A most famous recent live tweet An eyewitness live-tweets Michael Brown’s shootinglive-tweets
Remember Live tweeting is replacing that newspaper story or live broadcast. Your live tweet needs to be a complete story.
You have to tell me where you are and give me a little background. Who is the speaker, why are they speaking, what are their qualifications.
You need to use capitalization, correct grammar and spelling, and avoid typos. Avoid abbreviations if possible. Use AP style. (Obviously in “Breaking News” this is not as key). You need first and last names. You need identifiers. Use hashtags Avoid first person (I/me) in meeting/speech, etc. contexts.
Don’t forget you can use transitions, too Folkenflik did this TuesdayFolkenflik did this Tuesday when news broke about controversial comments made by Ron Schiller, NPR’s senior vice president for fundraising, whose resignation became effective immediately. To tie together his tweets on this news, Folkenflik used words such as “therefore,” “continued” and “update,” and tweeted related links for context.controversial commentsresignation became effective immediatelythereforecontinuedupdatetweeted related links
When you tweet photos Include “caption” information. (Describe the action, identify the people, put picture in context, use present tense)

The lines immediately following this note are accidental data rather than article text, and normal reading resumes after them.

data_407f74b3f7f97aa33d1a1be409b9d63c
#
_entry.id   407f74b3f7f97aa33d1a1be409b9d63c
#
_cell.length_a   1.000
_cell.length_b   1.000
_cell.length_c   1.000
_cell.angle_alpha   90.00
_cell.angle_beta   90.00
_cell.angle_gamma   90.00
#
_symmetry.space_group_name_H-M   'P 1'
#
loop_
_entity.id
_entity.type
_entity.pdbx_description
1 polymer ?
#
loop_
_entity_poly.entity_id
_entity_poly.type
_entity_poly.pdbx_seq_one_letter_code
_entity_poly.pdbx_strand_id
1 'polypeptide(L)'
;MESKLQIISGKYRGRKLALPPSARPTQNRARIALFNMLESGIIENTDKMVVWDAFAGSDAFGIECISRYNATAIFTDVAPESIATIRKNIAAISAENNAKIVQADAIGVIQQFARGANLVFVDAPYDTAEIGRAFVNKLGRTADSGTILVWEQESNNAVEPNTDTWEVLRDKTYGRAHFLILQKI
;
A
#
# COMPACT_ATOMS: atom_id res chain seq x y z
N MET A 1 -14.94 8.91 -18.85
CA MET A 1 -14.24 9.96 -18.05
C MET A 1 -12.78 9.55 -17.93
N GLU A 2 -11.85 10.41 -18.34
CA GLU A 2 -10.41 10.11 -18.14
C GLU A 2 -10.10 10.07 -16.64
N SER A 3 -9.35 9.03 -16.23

Some tips Tell followers that you’re live-tweeting, offering a good-natured warning/apology to regular followers who won’t be interested (but will notice the heavy stream of tweets). Give people a sense of place (set the scene) Use all your senses Set a hashtag for the event and use it (or if the event has one use theirs). The ideal hashtag is short, catchy, unique and easy to understand. Add quotes. If can’t fit it all in one, can have a quick follow-up Photos Professional opinion and comment (Mix play-by-play with commentary (if commentary is appropriate for your role in your newsroom) Watch for: key moments, trends, shifts, natural stopping points. Don’t feel the need to transcribe the whole event. Tweet important or interesting quotes, actions, developments, observations, crowd reactions. Don’t forget background (can link to this) Don’t forget to retweet applicable tweets Don’t forget to use @ when talking about specific people Try to maintain interaction (watch for @ replies and respond) Source: Live Tweeting Tips Source: Live Tweeting Tips and Suggestions but not StandardsSuggestions but not Standards
From social media guru Jay Rosen, j- prof Being as economical as I can in my word selection is also a constant, because as everyone knows you only have 140 characters, 117 with the link. The most important thing to me is probably beauty, or at least avoiding ugly. I hate abbreviations. I hate acronyms. I use correct punctuation. I look for flow, music or a striking image that will stick in the mind. beauty, or at least avoiding ugly
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